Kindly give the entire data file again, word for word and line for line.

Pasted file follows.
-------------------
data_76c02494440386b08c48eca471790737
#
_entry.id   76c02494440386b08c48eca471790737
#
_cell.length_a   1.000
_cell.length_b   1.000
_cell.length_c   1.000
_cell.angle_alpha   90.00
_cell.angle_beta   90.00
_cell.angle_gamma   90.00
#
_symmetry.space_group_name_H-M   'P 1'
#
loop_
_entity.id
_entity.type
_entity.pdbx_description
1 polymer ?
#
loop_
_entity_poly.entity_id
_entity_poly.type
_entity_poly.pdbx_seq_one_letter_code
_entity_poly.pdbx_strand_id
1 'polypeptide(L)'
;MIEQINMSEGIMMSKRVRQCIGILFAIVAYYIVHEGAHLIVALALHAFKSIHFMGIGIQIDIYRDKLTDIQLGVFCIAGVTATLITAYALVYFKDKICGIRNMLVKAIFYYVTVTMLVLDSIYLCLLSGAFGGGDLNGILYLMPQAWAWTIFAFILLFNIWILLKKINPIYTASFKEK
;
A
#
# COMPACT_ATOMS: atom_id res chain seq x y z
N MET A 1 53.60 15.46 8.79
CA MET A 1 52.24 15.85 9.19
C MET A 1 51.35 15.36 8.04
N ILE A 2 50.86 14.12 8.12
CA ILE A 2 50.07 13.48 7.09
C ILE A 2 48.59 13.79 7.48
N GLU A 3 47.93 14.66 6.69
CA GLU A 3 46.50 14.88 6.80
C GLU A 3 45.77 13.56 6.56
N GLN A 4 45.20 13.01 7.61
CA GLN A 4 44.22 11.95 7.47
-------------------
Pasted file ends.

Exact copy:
data_76c02494440386b08c48eca471790737
#
_entry.id   76c02494440386b08c48eca471790737
#
_cell.length_a   1.000
_cell.length_b   1.000
_cell.length_c   1.000
_cell.angle_alpha   90.00
_cell.angle_beta   90.00
_cell.angle_gamma   90.00
#
_symmetry.space_group_name_H-M   'P 1'
#
loop_
_entity.id
_entity.type
_entity.pdbx_description
1 polymer ?
#
loop_
_entity_poly.entity_id
_entity_poly.type
_entity_poly.pdbx_seq_one_letter_code
_entity_poly.pdbx_strand_id
1 'polypeptide(L)'
;MIEQINMSEGIMMSKRVRQCIGILFAIVAYYIVHEGAHLIVALALHAFKSIHFMGIGIQIDIYRDKLTDIQLGVFCIAGVTATLITAYALVYFKDKICGIRNMLVKAIFYYVTVTMLVLDSIYLCLLSGAFGGGDLNGILYLMPQAWAWTIFAFILLFNIWILLKKINPIYTASFKEK
;
A
#
# COMPACT_ATOMS: atom_id res chain seq x y z
N MET A 1 53.60 15.46 8.79
CA MET A 1 52.24 15.85 9.19
C MET A 1 51.35 15.36 8.04
N ILE A 2 50.86 14.12 8.12
CA ILE A 2 50.07 13.48 7.09
C ILE A 2 48.59 13.79 7.48
N GLU A 3 47.93 14.66 6.69
CA GLU A 3 46.50 14.88 6.80
C GLU A 3 45.77 13.56 6.56
N GLN A 4 45.20 13.01 7.61
CA GLN A 4 44.22 11.95 7.47